Budgeting for Balance
Together, a decade of loose public spending, fiscal stimulus and the aftermath of the financial crisis left Britain with the highest deficit in its post war history at 10.2% of GDP. Even half a decade later, that deficit is only half closed, and remains high internationally. Budgeting for Balance looks at the experience of fiscal consolidation so far, and how to approach the remainder of the task.
Making the Case Against Expansive Judicial Power
Professors Ekins and Gee argue that the public and politicians should be free to debate the role of the courts in our constitution, welcoming the willingness of some in the political class to restate the limits on judicial power and emphasising the primacy of an elected Parliament as the safeguard against injustice and the disadvantages of remaking the law by judicial process. Read the article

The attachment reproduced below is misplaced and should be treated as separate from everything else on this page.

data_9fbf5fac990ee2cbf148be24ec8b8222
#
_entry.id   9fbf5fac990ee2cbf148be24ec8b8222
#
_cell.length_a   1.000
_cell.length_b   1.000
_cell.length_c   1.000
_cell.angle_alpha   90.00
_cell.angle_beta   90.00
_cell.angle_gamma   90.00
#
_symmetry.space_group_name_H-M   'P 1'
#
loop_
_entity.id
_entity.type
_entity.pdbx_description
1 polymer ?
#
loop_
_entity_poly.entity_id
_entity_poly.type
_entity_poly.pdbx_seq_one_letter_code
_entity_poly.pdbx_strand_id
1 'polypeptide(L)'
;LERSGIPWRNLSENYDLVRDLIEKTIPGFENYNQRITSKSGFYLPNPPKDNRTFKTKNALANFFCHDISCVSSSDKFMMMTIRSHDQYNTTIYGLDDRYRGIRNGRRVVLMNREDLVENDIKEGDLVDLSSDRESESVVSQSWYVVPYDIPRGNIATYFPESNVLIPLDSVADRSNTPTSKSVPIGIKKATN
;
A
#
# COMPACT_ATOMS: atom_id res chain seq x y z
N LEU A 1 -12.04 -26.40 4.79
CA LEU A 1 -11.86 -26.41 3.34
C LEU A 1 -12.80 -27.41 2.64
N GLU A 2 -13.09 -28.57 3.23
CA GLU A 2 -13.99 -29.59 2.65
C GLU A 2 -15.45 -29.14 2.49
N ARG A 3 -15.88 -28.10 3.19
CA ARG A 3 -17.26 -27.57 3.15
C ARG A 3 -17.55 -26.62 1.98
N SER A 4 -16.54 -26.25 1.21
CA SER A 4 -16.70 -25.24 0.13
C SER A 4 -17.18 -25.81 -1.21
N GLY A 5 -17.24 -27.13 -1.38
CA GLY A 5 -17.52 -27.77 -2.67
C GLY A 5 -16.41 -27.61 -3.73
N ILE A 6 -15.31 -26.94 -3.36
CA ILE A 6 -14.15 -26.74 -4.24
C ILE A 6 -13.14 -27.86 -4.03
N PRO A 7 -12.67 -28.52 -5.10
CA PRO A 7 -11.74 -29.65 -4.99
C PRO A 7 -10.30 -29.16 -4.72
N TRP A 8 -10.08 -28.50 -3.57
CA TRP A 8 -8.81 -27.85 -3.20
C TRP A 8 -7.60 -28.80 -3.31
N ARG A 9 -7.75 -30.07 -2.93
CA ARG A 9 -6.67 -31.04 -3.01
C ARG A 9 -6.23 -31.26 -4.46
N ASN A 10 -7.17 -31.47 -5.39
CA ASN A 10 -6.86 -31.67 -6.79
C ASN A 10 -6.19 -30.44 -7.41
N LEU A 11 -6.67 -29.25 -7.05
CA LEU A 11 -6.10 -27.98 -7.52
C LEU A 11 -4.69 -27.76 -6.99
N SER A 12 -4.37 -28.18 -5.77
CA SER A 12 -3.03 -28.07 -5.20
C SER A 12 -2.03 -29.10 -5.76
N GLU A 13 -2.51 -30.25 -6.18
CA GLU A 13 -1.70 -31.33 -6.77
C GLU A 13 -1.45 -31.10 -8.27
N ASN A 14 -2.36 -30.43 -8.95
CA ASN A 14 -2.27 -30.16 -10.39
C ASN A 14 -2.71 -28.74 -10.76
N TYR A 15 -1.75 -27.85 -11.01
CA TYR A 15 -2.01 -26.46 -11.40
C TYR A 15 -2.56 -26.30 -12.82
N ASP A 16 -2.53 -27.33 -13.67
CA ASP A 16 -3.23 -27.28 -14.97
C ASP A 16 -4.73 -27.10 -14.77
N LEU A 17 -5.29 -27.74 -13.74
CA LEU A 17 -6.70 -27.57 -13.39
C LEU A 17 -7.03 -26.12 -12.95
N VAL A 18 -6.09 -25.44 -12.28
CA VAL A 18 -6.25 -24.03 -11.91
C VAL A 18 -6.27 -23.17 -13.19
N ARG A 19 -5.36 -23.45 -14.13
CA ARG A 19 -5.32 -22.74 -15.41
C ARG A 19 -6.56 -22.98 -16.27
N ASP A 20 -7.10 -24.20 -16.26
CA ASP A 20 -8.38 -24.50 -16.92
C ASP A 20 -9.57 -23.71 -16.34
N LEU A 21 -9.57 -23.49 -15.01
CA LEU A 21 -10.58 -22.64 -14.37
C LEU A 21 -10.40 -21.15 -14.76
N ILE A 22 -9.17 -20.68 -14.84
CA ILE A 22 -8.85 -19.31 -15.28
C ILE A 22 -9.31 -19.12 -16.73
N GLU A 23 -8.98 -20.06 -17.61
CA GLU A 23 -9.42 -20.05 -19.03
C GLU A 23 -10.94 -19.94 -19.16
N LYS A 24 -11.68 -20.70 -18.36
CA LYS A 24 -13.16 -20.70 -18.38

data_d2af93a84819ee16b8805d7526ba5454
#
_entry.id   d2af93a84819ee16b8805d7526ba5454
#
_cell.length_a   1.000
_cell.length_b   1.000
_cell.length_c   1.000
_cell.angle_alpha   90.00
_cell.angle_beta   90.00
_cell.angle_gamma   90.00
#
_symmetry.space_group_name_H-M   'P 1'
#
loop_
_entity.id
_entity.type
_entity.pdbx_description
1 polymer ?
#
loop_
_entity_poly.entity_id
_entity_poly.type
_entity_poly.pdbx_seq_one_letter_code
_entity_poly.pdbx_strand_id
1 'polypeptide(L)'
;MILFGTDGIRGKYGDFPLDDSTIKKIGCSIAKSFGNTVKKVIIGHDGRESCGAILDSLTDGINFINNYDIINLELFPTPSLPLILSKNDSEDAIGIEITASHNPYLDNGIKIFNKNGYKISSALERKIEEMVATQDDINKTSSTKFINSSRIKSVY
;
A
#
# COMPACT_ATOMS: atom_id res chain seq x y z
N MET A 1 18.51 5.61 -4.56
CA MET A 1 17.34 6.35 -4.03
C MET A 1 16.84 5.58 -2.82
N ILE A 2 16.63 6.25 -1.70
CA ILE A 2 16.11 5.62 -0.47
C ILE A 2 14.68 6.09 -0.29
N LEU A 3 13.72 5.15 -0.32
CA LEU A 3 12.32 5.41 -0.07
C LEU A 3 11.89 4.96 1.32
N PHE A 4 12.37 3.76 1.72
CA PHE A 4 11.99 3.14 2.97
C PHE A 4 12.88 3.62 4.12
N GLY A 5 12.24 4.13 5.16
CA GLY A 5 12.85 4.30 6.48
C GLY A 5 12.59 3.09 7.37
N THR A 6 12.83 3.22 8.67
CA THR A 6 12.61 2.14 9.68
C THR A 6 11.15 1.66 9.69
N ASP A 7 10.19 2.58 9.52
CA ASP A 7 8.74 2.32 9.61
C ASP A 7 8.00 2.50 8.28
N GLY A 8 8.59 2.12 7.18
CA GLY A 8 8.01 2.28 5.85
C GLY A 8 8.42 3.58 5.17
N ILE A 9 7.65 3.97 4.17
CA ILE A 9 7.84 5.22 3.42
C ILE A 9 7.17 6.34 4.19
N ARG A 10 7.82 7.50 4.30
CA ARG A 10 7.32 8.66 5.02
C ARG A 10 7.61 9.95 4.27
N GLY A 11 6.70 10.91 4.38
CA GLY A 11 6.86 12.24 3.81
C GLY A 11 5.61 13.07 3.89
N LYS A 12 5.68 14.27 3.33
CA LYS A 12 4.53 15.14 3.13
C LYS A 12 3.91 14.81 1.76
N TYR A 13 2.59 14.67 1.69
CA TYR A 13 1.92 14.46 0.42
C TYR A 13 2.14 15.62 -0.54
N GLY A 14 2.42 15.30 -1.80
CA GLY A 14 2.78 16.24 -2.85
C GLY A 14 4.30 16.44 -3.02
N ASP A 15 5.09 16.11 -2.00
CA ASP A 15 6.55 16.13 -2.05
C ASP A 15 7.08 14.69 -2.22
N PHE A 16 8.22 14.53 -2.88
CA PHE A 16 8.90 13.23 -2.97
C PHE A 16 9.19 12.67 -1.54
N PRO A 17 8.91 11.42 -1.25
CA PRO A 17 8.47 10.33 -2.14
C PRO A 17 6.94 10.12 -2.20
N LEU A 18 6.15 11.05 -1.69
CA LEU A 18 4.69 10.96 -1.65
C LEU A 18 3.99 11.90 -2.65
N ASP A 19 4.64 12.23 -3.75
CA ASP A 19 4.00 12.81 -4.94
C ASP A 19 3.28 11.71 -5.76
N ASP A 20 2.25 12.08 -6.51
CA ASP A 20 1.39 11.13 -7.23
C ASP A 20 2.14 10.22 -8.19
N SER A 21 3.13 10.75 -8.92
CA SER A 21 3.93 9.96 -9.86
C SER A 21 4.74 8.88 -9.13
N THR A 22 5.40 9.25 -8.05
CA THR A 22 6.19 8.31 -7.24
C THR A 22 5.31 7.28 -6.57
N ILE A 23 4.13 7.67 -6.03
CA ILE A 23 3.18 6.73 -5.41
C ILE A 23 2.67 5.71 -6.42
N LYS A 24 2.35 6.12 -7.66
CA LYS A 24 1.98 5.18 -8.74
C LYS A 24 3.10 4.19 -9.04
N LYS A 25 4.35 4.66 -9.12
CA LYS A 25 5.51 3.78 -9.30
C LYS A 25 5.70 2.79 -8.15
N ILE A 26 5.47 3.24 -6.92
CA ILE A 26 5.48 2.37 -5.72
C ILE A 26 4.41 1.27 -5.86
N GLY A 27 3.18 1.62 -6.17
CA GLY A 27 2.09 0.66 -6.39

Energy Efficiency Dragon's Den
With the announced closure of the flagship Green Deal scheme this Summer, there is now uncertainty about the future of household energy efficiency policy in the UK. This Dragon’s Den’ style event saw four experts pitch their policy ideas on how to incentivise households to adopt energy efficiency measures.
Whitehall Rules! shows how the Government could save £1 billion over the next four years by cutting the amount it currently spends on contractors by just 25%. In 2014/15, Government departments spent £1.01 billion on external contractors, up from £610 million in 2011/12.
DECC could save hundreds of millions of pounds and promote more competition and innovation among energy companies by sweeping away swathes of energy quangos at the Spending Review. Currently more than 30 bodies, many with overlapping functions and with an annual cost of £600m a year, govern energy policy, regulations and rules.